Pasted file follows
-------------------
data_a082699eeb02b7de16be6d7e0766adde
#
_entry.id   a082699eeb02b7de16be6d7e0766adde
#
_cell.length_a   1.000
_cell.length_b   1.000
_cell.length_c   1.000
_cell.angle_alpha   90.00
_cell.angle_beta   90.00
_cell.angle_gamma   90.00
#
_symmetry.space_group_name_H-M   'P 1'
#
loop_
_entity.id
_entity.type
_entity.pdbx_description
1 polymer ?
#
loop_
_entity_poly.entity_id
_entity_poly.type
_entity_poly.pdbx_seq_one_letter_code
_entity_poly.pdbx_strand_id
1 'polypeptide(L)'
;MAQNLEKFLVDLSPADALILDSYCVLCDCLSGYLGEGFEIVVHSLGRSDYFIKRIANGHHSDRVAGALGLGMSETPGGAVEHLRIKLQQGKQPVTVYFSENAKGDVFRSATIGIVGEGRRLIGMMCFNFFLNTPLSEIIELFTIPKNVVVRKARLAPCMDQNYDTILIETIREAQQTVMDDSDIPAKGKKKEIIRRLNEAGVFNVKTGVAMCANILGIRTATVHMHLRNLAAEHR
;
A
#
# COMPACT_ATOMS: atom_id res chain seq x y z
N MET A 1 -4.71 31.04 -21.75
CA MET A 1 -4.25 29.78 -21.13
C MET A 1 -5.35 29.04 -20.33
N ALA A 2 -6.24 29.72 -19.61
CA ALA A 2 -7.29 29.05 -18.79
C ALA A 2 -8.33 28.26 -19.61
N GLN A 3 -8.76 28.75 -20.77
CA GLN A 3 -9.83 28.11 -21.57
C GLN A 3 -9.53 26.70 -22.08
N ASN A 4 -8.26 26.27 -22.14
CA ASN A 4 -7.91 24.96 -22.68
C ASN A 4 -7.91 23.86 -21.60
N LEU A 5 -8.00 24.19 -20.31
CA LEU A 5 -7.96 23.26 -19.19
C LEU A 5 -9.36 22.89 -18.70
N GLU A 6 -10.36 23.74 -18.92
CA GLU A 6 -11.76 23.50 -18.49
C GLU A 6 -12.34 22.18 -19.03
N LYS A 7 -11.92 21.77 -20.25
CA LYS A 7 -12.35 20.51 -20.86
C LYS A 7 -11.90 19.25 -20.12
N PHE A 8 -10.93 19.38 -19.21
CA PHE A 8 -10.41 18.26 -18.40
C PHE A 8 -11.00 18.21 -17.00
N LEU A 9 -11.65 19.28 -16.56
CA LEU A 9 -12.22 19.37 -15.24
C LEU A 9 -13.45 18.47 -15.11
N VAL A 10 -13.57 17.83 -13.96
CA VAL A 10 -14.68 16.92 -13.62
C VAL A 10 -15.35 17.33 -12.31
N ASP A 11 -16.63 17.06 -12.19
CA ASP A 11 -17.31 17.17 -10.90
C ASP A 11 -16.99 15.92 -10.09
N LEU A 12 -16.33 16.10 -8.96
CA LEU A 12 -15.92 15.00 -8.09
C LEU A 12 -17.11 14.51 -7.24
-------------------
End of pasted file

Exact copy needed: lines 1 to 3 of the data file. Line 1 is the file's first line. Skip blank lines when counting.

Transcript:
data_a082699eeb02b7de16be6d7e0766adde
#
_entry.id   a082699eeb02b7de16be6d7e0766adde